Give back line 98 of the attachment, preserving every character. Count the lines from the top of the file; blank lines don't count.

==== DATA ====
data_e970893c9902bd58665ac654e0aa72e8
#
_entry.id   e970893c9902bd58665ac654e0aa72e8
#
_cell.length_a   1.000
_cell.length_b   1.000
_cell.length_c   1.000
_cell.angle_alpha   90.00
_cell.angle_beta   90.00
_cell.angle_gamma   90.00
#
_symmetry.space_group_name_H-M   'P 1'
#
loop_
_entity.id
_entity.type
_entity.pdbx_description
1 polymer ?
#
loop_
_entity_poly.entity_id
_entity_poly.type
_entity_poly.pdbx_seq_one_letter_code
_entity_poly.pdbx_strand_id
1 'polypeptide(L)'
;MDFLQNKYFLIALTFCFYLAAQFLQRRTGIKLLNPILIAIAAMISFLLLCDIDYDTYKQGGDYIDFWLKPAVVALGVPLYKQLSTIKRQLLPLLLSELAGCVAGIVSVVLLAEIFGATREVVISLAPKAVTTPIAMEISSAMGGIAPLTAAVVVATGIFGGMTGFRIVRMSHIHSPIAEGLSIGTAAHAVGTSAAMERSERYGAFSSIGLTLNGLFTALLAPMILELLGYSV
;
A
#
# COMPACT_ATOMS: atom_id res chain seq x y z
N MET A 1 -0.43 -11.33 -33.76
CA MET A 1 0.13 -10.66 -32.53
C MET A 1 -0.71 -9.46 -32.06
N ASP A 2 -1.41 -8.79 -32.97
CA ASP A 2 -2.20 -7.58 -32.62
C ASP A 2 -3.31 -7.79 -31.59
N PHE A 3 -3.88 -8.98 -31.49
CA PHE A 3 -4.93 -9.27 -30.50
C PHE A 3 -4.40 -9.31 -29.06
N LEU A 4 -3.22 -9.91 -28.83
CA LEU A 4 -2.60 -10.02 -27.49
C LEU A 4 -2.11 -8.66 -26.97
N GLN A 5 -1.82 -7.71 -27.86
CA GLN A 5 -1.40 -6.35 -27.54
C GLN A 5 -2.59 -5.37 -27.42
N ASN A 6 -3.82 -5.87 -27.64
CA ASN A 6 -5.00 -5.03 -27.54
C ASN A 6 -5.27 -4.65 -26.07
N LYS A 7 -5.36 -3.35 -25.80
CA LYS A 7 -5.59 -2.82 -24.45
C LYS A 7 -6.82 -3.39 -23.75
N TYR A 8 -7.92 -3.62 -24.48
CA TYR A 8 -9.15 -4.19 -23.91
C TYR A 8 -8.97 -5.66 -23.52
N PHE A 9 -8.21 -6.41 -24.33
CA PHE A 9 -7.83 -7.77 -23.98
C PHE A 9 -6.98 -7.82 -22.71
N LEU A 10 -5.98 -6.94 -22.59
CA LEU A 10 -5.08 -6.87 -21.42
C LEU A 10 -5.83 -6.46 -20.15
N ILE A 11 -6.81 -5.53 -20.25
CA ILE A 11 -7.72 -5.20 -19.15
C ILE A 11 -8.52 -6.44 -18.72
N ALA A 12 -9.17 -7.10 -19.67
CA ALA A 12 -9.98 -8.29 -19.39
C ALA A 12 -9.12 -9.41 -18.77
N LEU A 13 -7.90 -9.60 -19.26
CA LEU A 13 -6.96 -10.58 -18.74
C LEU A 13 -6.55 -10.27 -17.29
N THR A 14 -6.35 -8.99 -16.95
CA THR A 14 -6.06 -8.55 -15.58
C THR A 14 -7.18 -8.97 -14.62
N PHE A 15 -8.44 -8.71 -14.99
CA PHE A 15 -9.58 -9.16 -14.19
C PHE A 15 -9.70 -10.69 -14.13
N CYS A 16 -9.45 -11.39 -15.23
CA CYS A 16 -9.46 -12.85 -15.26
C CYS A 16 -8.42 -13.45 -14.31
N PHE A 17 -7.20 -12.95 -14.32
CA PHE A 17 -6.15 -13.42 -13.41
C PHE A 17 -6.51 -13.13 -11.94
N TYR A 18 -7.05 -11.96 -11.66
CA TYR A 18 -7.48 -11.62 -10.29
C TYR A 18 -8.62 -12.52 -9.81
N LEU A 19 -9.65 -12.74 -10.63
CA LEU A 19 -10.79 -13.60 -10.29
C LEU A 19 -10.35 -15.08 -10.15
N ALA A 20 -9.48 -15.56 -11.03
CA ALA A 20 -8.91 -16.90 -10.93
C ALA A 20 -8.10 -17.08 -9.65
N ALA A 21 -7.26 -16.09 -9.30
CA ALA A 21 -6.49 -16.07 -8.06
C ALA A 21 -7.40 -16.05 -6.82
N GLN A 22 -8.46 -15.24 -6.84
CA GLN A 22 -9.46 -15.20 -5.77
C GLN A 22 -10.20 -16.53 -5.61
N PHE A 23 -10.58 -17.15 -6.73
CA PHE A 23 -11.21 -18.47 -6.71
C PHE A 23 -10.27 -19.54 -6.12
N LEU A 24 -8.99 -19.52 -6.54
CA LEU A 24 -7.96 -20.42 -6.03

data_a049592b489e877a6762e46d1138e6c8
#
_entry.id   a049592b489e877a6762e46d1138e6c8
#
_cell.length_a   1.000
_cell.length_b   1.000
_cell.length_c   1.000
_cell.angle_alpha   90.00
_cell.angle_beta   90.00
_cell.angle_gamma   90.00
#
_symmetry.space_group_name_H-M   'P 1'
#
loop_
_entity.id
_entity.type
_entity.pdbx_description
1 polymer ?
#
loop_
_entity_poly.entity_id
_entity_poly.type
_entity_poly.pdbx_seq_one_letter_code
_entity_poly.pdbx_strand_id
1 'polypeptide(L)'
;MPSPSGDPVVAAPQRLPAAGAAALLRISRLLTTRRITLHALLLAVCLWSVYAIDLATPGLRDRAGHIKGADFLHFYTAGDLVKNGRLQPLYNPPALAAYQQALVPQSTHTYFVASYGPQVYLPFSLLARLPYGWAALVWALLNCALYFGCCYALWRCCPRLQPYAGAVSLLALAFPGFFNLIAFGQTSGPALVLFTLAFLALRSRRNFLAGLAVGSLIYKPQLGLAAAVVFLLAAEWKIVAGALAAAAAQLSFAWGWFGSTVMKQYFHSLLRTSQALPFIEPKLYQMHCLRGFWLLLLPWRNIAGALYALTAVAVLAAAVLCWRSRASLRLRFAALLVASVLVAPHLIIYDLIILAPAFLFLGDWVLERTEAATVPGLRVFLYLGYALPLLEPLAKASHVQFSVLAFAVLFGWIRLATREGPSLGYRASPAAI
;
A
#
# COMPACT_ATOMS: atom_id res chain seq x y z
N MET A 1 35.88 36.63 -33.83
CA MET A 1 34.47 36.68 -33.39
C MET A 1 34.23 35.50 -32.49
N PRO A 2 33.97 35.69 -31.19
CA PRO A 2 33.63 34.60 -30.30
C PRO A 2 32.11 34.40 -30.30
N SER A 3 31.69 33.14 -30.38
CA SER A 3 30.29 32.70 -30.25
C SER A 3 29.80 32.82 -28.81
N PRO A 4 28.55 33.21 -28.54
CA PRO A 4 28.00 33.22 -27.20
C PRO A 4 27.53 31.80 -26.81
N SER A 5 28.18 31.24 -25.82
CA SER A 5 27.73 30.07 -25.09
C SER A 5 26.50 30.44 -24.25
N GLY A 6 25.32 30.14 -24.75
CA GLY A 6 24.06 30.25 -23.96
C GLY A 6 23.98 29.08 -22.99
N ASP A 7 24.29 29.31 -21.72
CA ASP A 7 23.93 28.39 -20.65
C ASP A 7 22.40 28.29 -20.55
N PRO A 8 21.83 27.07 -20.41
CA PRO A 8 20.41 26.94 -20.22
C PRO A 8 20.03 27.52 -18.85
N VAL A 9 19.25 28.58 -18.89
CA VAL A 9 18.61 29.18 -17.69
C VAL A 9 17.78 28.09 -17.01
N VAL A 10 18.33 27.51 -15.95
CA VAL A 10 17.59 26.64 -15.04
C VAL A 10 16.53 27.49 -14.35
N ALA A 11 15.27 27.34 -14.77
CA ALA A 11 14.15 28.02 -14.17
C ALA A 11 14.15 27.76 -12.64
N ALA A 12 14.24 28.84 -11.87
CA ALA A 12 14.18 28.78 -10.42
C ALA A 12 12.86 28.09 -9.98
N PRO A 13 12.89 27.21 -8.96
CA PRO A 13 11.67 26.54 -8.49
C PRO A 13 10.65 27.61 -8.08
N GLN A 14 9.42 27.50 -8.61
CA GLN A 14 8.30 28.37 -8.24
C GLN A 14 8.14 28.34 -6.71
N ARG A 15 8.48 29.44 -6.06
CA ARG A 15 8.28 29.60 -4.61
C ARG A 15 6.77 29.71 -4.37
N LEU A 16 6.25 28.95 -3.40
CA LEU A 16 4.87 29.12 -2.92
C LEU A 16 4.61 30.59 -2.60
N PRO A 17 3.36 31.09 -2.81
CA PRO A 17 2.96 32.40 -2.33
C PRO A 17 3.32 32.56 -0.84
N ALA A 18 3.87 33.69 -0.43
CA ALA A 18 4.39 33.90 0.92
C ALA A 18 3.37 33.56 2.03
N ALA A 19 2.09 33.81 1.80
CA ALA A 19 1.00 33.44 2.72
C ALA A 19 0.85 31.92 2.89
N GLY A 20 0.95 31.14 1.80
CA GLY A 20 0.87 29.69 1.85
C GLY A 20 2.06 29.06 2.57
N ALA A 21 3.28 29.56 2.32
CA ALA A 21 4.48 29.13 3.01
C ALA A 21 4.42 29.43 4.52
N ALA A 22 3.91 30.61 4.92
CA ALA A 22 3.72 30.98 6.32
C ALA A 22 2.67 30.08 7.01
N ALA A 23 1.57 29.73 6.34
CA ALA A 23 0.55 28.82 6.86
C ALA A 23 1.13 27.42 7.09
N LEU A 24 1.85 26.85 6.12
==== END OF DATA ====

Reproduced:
CA PHE A 23 -11.21 -18.47 -6.71